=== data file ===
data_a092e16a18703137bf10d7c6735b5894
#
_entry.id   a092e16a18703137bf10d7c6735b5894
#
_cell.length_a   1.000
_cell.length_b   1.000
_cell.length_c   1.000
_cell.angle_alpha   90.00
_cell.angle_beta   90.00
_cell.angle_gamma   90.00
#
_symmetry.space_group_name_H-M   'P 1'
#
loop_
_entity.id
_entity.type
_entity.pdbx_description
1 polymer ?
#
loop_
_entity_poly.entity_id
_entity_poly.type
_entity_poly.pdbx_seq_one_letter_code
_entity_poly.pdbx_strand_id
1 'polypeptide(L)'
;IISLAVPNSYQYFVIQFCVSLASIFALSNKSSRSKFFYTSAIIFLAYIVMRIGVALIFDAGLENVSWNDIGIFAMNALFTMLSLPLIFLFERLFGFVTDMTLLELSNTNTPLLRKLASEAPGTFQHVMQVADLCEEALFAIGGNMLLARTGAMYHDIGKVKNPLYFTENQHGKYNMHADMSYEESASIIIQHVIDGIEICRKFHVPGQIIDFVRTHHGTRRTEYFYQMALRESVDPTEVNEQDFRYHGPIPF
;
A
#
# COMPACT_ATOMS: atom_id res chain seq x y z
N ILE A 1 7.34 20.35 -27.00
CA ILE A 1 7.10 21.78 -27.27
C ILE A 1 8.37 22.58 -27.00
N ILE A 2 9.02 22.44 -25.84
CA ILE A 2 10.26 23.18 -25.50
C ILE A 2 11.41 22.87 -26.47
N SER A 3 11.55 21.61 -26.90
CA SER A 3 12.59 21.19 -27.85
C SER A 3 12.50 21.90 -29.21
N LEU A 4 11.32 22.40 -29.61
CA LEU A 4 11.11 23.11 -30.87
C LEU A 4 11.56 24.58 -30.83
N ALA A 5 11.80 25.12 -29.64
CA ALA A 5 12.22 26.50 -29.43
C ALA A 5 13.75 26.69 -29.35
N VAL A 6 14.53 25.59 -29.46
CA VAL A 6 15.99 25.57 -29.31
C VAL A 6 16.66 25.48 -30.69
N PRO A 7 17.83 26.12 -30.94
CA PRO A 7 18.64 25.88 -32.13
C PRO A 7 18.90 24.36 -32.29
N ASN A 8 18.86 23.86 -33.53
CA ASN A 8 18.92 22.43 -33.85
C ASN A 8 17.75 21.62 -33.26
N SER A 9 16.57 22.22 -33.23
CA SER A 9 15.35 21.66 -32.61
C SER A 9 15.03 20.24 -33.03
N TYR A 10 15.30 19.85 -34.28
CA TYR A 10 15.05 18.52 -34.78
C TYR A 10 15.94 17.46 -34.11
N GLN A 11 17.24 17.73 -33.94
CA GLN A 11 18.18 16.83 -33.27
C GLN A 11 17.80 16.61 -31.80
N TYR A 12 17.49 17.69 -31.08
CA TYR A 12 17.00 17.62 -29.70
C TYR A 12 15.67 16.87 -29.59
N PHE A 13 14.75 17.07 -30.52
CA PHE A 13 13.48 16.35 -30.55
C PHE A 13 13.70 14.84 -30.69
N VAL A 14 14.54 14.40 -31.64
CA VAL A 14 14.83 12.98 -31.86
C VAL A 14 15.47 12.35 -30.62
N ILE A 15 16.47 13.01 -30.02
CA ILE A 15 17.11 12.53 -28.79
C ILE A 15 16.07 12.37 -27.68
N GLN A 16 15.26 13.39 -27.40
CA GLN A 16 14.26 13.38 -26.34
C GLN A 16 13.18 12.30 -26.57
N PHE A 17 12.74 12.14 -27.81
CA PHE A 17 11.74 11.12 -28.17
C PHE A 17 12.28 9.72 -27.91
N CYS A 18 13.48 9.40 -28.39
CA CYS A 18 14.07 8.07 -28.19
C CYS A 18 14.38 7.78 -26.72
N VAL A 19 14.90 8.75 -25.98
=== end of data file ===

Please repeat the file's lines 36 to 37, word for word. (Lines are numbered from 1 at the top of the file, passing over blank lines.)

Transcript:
C ILE A 2 11.41 22.87 -26.47
N SER A 3 11.55 21.61 -26.90